Cervical disc replacement involves removing a damaged disc and replacing it with a prosthesis to eliminate pressure on the nerves and spinal cord. Replacing the disc can alleviate pain and numbness in your shoulders and arms while maintaining the motion of your neck.
Cervical Disc Replacement
Candidates for Cervical Disc Replacement
Disc replacement is only intended for people who have stopped growing (skeletally mature patients). The best candidates for this procedure are usually individuals who are younger than 45 that have minimal to no arthritis, little to no disc height loss, no arthritis of the facet joint, no bone forming diseases, no inflammatory arthritis (e.g., rheumatoid, lupus, etc.), no infection, and a stable spine.
Cervical Disc Replacement Procedure
During cervical disc replacement, a horizontal incision will be made on the front of your neck. The length of the incision depends on how many levels of the cervical spine will be corrected. Through this incision, the implanted device is placed between two adjacent cervical vertebrae to replace a diseased cervical disc. Once in position, the replacement is designed to maintain the distance between two adjacent cervical vertebrae while allowing for a range of motion, including bending and rotation.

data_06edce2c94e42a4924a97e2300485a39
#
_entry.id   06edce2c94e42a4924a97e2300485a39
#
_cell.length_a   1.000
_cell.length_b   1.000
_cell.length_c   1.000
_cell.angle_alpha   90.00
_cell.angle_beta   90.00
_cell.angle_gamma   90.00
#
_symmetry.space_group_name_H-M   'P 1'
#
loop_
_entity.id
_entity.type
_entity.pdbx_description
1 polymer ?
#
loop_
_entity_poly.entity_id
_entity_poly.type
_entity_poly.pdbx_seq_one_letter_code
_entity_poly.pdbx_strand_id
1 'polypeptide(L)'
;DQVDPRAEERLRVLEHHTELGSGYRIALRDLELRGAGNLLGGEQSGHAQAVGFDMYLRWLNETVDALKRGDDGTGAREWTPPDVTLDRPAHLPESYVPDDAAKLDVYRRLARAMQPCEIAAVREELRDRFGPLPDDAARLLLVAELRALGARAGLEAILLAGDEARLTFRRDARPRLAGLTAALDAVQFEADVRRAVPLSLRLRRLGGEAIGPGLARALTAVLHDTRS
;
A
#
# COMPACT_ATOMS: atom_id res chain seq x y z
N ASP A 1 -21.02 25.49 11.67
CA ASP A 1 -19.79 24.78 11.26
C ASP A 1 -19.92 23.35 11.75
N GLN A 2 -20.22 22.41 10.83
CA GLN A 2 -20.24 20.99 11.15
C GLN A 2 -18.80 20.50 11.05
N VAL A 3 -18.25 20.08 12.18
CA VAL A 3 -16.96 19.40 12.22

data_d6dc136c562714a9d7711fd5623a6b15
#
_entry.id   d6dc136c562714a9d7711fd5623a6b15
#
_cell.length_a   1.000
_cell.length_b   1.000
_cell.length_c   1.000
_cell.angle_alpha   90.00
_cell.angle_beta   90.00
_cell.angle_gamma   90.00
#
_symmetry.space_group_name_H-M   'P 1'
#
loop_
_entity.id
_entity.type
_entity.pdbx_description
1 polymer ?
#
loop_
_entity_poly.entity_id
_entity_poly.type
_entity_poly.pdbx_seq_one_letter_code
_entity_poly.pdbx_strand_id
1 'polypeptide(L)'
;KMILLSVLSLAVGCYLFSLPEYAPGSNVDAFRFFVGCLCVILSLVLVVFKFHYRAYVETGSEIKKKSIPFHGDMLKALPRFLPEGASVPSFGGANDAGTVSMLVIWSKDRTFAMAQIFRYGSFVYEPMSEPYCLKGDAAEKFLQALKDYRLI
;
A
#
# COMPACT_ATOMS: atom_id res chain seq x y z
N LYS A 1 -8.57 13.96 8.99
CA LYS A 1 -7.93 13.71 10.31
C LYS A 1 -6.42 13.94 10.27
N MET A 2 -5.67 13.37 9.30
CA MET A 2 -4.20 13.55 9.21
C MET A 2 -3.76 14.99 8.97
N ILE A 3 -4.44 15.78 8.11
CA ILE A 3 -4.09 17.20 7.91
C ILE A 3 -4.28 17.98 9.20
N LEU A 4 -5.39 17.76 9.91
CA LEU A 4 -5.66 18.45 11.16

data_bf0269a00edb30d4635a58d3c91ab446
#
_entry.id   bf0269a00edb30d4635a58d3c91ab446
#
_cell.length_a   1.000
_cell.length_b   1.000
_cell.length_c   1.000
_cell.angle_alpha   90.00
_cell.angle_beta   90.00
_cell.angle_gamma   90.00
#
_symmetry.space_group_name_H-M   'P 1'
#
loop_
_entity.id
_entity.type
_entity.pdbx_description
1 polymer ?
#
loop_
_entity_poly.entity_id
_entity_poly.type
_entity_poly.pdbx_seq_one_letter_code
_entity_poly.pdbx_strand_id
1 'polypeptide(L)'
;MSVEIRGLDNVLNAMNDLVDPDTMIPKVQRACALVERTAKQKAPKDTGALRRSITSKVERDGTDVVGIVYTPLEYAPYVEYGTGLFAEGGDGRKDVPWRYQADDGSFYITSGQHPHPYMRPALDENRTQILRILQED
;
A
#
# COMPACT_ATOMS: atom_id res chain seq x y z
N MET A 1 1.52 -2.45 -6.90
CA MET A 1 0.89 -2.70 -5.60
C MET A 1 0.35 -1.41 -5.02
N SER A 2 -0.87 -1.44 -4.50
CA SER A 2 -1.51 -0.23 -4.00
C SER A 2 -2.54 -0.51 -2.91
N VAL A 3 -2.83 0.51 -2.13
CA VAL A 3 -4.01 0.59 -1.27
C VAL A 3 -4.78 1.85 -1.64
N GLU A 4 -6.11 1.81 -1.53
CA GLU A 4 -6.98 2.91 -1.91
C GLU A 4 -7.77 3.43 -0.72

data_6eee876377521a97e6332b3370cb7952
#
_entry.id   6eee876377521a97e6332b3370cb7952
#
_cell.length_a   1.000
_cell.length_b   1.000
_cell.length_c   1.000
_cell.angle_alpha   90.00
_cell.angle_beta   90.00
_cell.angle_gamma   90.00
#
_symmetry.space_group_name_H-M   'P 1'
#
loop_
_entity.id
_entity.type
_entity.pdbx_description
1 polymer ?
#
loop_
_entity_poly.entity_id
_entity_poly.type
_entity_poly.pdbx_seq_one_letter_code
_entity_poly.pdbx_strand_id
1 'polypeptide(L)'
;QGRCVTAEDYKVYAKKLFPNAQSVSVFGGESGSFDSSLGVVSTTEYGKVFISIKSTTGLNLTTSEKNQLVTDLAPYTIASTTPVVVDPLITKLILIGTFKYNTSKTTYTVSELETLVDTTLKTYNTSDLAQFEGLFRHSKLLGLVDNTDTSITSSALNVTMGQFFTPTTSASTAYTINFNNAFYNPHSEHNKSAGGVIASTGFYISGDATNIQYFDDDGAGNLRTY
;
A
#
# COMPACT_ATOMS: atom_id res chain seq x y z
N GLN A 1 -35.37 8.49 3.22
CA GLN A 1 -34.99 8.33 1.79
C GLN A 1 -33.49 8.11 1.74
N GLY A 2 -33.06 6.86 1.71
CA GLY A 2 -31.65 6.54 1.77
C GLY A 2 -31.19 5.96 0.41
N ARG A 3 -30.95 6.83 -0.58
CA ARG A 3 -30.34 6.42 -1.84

If you have had neck surgery in the past using an anterior (front) approach, you may need to meet with an ENT (a doctor who cares for the ear, nose, and throat) to evaluate the laryngeal nerves (vocal cords). This evaluation allows Dr. Kim to be informed as to how your vocal cords are functioning, thus allowing him to determine where the incision should be placed.